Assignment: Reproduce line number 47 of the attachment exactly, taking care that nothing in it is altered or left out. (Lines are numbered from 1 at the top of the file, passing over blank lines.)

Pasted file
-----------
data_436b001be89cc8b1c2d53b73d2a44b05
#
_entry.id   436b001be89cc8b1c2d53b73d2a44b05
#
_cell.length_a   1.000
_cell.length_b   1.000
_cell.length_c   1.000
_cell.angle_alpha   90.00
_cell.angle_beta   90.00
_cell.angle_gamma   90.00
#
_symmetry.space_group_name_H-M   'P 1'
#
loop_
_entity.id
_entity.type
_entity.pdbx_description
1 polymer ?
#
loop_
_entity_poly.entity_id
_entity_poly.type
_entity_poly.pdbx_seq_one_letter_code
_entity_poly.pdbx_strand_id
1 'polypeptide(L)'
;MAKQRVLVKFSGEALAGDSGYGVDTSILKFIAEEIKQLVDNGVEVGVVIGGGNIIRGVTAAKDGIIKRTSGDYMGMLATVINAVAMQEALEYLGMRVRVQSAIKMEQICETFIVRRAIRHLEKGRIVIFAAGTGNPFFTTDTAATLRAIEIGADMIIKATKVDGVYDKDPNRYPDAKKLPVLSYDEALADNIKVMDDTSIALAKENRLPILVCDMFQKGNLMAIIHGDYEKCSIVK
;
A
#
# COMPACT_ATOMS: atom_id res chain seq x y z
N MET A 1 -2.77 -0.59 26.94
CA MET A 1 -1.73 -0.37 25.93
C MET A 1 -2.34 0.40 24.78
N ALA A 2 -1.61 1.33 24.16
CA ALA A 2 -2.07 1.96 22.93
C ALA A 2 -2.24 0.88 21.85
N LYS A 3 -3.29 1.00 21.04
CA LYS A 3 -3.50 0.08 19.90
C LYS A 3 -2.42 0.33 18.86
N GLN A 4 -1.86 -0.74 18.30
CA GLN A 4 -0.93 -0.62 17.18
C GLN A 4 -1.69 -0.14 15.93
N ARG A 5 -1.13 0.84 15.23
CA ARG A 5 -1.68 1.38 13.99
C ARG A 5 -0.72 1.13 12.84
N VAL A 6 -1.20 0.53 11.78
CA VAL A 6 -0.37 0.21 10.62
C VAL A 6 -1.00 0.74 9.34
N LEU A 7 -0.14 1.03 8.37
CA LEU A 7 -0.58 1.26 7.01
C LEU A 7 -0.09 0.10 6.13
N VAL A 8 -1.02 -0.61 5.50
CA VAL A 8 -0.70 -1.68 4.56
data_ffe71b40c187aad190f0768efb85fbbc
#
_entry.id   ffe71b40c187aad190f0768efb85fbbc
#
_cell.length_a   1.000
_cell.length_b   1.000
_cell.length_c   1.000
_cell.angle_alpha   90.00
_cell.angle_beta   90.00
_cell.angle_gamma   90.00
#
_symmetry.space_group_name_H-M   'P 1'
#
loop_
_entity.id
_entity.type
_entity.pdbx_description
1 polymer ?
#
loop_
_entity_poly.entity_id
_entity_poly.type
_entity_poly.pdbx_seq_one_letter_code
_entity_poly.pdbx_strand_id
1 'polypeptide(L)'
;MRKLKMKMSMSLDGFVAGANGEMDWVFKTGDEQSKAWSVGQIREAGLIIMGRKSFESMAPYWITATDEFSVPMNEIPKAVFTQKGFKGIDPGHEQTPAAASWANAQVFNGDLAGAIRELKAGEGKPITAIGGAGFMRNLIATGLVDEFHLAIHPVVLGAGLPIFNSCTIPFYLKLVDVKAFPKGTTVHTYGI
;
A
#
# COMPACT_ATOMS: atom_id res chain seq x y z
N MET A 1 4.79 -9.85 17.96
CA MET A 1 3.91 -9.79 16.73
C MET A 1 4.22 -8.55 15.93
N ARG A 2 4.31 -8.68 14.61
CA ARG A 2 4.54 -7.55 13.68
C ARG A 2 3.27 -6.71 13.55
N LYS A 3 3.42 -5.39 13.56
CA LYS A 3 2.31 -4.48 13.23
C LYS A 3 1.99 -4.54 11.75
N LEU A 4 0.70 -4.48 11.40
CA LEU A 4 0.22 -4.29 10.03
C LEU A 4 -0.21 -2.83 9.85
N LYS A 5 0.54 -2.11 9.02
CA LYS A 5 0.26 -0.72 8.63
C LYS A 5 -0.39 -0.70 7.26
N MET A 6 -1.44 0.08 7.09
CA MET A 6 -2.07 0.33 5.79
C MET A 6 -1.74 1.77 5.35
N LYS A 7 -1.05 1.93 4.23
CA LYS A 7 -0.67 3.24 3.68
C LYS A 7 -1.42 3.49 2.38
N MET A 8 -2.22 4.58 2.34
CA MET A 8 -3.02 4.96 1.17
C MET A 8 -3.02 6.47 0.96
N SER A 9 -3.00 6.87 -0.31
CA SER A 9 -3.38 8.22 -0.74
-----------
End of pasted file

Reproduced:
CA VAL A 6 -0.37 0.21 10.62